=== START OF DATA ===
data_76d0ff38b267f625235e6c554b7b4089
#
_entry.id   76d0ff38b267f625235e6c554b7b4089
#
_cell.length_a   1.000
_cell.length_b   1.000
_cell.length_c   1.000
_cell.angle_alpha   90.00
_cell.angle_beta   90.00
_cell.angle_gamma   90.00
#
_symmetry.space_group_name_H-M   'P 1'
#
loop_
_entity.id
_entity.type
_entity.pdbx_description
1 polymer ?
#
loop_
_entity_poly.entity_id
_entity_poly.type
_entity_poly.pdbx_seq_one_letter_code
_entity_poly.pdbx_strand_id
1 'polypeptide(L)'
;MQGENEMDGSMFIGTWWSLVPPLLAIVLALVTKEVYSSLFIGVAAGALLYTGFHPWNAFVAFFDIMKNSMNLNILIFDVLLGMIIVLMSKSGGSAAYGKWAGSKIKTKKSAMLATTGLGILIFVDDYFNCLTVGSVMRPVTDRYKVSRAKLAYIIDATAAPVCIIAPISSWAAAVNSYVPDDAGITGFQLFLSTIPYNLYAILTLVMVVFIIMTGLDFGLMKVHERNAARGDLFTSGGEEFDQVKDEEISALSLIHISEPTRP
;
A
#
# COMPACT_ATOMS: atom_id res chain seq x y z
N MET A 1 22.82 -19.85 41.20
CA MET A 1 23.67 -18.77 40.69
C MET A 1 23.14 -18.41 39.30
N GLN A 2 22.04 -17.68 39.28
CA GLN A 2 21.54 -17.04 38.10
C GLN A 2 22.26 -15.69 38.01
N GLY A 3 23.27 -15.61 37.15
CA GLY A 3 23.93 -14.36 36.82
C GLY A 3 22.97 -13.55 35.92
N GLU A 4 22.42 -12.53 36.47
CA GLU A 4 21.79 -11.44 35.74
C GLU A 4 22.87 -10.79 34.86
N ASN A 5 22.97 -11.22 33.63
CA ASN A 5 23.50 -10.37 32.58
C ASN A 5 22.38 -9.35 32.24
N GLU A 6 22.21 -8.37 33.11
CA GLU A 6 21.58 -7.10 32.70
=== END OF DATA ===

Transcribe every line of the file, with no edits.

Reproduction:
data_76d0ff38b267f625235e6c554b7b4089
#
_entry.id   76d0ff38b267f625235e6c554b7b4089
#
_cell.length_a   1.000
_cell.length_b   1.000
_cell.length_c   1.000
_cell.angle_alpha   90.00
_cell.angle_beta   90.00
_cell.angle_gamma   90.00
#
_symmetry.space_group_name_H-M   'P 1'
#
loop_
_entity.id
_entity.type
_entity.pdbx_description
1 polymer ?
#
loop_
_entity_poly.entity_id
_entity_poly.type
_entity_poly.pdbx_seq_one_letter_code
_entity_poly.pdbx_strand_id
1 'polypeptide(L)'
;MQGENEMDGSMFIGTWWSLVPPLLAIVLALVTKEVYSSLFIGVAAGALLYTGFHPWNAFVAFFDIMKNSMNLNILIFDVLLGMIIVLMSKSGGSAAYGKWAGSKIKTKKSAMLATTGLGILIFVDDYFNCLTVGSVMRPVTDRYKVSRAKLAYIIDATAAPVCIIAPISSWAAAVNSYVPDDAGITGFQLFLSTIPYNLYAILTLVMVVFIIMTGLDFGLMKVHERNAARGDLFTSGGEEFDQVKDEEISALSLIHISEPTRP
;
A
#
# COMPACT_ATOMS: atom_id res chain seq x y z
N MET A 1 22.82 -19.85 41.20
CA MET A 1 23.67 -18.77 40.69
C MET A 1 23.14 -18.41 39.30
N GLN A 2 22.04 -17.68 39.28
CA GLN A 2 21.54 -17.04 38.10
C GLN A 2 22.26 -15.69 38.01
N GLY A 3 23.27 -15.61 37.15
CA GLY A 3 23.93 -14.36 36.82
C GLY A 3 22.97 -13.55 35.92
N GLU A 4 22.42 -12.53 36.47
CA GLU A 4 21.79 -11.44 35.74
C GLU A 4 22.87 -10.79 34.86
N ASN A 5 22.97 -11.22 33.63
CA ASN A 5 23.50 -10.37 32.58
C ASN A 5 22.38 -9.35 32.24
N GLU A 6 22.21 -8.37 33.11
CA GLU A 6 21.58 -7.10 32.70